1. Yes to all of this! One of my children has a chronic health condition and sees many specialists some of whom are not particularly homeschool friendly. It sometimes helps me to remember that while this physician may know a great deal about children in general, they actually don’t know much about my child specifically. They know lots about a disease that my child happens to have, but her condition is just a small part of her entire self. I am the true expert when it comes to knowing the totality of my child – not someone who sees her a couple of times a year. Finally, if the doc just won’t let it go I have a stock phrase – “well, you’ve given me a lot to think about and made some very good points, thank you.” And then hit the road fast. 🙂 Thanks for sharing your story!

  2. We don’t have any special needs, but I’ve still found that dressing professionally and only sharing what’s necessary goes a long way toward working well with our kids’ doctors. I have noticed that after homeschooling inevitably comes up, they’re suddenly asking many more questions. I too am so glad we have access to many different doctors…we’ve had great ones and one particularly difficult one who I was extremely grateful we could switch from.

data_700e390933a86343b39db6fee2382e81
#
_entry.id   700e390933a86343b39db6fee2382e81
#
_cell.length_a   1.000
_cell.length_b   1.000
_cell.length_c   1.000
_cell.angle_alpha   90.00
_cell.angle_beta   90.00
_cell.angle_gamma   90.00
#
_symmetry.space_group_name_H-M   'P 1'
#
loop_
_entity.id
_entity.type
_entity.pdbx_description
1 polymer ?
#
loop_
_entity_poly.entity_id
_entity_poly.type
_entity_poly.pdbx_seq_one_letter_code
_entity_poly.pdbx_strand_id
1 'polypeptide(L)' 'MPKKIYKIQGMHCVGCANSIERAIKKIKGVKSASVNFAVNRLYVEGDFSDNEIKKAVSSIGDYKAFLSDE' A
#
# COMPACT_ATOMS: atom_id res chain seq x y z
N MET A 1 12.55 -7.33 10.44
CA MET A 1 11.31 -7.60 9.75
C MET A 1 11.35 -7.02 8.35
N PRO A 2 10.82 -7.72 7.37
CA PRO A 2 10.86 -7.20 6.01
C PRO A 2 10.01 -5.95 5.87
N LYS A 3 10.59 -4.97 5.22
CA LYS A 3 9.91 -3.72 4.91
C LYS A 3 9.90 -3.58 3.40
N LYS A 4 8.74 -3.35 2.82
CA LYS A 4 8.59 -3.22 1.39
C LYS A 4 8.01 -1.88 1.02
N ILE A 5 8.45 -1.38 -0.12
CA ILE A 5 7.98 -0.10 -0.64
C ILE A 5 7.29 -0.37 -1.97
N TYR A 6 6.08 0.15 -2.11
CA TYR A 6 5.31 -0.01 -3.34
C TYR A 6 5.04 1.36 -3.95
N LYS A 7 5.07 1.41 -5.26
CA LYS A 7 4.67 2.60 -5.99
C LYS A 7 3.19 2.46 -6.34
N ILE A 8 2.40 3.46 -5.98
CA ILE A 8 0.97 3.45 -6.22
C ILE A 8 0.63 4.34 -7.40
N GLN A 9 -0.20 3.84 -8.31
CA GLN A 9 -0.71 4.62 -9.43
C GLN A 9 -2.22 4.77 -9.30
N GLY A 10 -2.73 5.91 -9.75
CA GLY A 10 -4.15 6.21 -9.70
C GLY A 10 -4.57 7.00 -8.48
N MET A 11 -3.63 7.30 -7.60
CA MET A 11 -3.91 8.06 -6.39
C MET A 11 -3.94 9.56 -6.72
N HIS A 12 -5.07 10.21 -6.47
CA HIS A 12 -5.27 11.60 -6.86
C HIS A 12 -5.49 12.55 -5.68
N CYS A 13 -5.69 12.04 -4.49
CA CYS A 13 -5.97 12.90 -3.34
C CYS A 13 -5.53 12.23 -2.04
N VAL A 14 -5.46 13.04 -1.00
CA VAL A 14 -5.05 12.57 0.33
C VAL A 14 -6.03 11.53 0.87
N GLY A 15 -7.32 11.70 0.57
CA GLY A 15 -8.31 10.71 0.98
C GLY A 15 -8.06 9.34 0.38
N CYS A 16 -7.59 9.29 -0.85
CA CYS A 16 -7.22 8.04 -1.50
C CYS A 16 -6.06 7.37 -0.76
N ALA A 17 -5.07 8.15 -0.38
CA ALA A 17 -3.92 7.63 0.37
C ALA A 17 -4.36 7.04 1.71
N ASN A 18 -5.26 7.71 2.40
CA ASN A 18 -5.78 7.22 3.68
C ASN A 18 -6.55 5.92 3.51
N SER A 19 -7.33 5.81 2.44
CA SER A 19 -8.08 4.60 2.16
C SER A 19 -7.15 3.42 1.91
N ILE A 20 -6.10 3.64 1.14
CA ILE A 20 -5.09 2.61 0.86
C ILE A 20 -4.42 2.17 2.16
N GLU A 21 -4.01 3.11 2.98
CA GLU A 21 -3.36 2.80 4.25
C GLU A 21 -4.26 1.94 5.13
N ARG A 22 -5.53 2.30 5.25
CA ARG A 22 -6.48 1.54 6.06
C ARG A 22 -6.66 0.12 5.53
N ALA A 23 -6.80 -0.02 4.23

Steph’s latest post: What I’m Into (October 2014)

    • I am glad you mentioned that it is not just about special needs, Steph. I think that we might deal with doctors a little bit more, because of our circumstances, but most of these “awkward moments” came up because of homeschooling (not their diagnoses). Thank you!

  3. YES! My distant cousin is a pediatrician in a different state. When I announced at a family reunion a few summers ago that I would be homeschooling, he quickly came over to chat with me privately. After answering some questions about my reasons, my choices in curriculum, and how I was going to involve my children in the community, he visibly relaxed. He said he supports a parent’s right to homeschool and that some of the brightest and most academically advanced patients in his practice are homeschool…but some of his most needy and lowest patients are also homeschooled. He mentioned one family with a 10 yr old son who couldn’t read, nor do simple math, who said that they did not “like reading or books, but watched a lot of educational TV.” He’s honestly concerned for the child and has no recourse within the laws of the state to help him. I think its important to remember that doctors are often genuinely looking out for the best interest of their patients and when they ask a lot of questions or seem judgmental, they’ve seen a lot of sad cases. I always try to give professionals the benefit of the doubt and answer their questions fully, assuming it comes from a place of curiosity and caring. Of course, if after answering their questions, I still get a feeling that they do not support our decisions, we leave and find someone else.

  4. Beautifully said, Kristen. Thank you for sharing!